Striving to transform tension into moments of compassion, relationship building
Good days, bad days, we all have them. We want you to know that at the library, we’re committed to engaging with you (and each other) in nonjudgmental ways that we hope can transform a stressful moment and build compassionate relationships. In late 2014, close to 100 library staff members first learned about an innovative way to accomplish just that, and continue to practice the approach every day.
The Wakanheza Project™ developed by St. Paul-Ramsey County Public Health is intended as a preventative method to decrease stress on families and harsh treatment of children in public places. Co-developer Donald Gault shared the project’s six principles with library staff in Oak Park. He also talked about what he’s seen accomplished in his 20+ years of both living and sharing the principles with others in public service roles.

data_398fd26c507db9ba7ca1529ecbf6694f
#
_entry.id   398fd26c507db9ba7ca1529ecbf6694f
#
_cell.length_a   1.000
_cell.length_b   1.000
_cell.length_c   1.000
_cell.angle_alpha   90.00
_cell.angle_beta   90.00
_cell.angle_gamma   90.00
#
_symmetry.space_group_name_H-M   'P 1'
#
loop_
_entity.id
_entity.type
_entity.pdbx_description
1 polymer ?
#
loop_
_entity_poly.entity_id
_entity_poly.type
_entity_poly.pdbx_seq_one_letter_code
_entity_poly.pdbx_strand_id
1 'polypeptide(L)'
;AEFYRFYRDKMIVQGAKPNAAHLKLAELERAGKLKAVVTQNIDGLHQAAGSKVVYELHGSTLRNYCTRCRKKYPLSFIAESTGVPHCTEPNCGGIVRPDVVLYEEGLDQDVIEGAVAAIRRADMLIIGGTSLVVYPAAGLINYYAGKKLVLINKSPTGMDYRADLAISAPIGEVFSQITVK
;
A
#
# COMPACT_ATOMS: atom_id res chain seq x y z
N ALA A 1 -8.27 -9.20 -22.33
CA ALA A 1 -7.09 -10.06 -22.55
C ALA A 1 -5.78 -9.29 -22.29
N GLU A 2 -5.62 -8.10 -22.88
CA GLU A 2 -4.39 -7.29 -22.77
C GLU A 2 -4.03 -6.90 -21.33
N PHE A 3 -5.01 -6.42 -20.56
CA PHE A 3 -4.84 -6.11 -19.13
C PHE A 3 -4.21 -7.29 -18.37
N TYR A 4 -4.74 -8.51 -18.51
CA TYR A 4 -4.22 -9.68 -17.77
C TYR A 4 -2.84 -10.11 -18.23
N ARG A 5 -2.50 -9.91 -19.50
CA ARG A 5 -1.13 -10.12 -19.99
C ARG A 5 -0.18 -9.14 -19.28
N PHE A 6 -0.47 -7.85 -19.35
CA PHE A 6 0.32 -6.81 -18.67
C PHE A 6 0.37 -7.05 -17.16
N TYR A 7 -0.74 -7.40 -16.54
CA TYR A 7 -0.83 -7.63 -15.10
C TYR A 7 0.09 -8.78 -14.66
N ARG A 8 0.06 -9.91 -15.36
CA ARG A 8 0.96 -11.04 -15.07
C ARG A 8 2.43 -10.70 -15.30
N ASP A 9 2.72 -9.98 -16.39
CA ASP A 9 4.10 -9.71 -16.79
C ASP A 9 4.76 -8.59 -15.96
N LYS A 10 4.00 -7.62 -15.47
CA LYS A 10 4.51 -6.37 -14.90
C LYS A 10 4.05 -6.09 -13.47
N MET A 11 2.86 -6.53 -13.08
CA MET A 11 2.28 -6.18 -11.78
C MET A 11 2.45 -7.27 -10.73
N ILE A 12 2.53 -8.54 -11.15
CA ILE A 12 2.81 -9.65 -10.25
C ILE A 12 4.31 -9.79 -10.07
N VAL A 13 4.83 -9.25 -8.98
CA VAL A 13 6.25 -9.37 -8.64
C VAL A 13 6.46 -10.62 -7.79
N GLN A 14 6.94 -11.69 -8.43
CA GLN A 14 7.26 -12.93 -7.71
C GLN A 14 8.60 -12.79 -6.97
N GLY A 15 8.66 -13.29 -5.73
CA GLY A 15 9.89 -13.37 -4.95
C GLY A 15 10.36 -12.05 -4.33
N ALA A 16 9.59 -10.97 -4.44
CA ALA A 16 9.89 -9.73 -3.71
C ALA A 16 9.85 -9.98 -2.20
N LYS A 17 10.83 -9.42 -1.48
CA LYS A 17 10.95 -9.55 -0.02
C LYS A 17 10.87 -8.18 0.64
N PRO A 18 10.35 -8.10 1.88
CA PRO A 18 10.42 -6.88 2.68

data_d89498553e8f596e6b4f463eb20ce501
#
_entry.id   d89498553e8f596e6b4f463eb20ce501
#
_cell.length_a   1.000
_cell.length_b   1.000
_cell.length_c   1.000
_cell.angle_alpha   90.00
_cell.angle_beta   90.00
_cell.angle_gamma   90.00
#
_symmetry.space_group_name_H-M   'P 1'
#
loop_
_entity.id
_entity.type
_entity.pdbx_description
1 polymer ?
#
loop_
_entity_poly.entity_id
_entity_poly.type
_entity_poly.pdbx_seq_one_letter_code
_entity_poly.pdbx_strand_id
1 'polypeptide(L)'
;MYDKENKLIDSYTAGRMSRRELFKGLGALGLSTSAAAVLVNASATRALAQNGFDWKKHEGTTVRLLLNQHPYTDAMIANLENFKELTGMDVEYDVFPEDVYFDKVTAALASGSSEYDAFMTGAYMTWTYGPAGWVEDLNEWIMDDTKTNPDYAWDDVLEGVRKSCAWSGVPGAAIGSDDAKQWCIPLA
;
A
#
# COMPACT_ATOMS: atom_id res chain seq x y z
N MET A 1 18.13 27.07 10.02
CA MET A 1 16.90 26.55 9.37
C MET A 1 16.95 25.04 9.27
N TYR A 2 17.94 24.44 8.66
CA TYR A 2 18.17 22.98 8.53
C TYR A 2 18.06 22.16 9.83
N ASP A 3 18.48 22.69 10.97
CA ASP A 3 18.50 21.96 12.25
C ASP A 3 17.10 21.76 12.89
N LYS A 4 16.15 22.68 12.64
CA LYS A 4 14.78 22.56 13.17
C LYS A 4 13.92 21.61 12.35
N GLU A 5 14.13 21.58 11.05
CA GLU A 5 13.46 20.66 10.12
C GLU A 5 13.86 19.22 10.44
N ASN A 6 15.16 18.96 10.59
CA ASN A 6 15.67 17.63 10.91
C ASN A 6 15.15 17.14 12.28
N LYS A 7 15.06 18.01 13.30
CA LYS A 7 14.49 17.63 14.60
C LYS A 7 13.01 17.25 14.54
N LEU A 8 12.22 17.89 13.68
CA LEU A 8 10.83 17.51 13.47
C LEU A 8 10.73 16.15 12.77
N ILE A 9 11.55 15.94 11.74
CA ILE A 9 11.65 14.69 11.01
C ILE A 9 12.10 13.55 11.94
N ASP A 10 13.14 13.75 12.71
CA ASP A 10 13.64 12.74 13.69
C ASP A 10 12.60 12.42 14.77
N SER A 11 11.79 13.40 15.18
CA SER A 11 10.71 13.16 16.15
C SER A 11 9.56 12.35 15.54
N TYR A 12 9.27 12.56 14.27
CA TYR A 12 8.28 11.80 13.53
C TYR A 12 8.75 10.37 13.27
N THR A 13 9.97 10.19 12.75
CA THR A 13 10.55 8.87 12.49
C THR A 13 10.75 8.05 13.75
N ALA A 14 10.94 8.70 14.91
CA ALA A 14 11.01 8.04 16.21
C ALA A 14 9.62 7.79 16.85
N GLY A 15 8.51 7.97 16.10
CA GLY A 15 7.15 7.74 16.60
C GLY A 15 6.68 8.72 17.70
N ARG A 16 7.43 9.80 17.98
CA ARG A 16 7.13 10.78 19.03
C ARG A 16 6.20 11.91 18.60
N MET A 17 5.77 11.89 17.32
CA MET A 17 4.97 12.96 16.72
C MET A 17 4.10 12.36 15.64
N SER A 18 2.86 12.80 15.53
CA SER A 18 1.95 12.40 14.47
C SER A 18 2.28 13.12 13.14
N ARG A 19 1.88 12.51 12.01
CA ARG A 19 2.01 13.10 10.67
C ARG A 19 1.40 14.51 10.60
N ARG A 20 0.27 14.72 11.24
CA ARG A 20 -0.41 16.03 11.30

What is Wakanheza?
“Wakanheza (pronounced wah-kahn-jah) literally means ‘sacred being.’ It is the Dakota word for child, reflecting for all of us what children are and should be considered to be,” said Gabrielle Strong, Grotto Foundation Native Language Revitalization Initiative.
Practiced today at public libraries, museums, social service agencies, and hospitals around the United States, the project is aimed at transforming stress and discomfort. It is built around principles that allow people to better connect, including:
Recognizing and suspending judgment of others;
Opening ourselves to all cultures and the opportunity to see beyond differences to share kindness with all people;
Recognizing that many acts of violence arise from a sense of powerlessness, changing our perception of the actions of others at times of high stress;
Empathy and Respect
Embracing our ability to show understanding and offering to help;
Creating environments that enhance people’s sense of being welcomed and cared about;
Freeing ourselves to ask what we can do to help now, in this moment.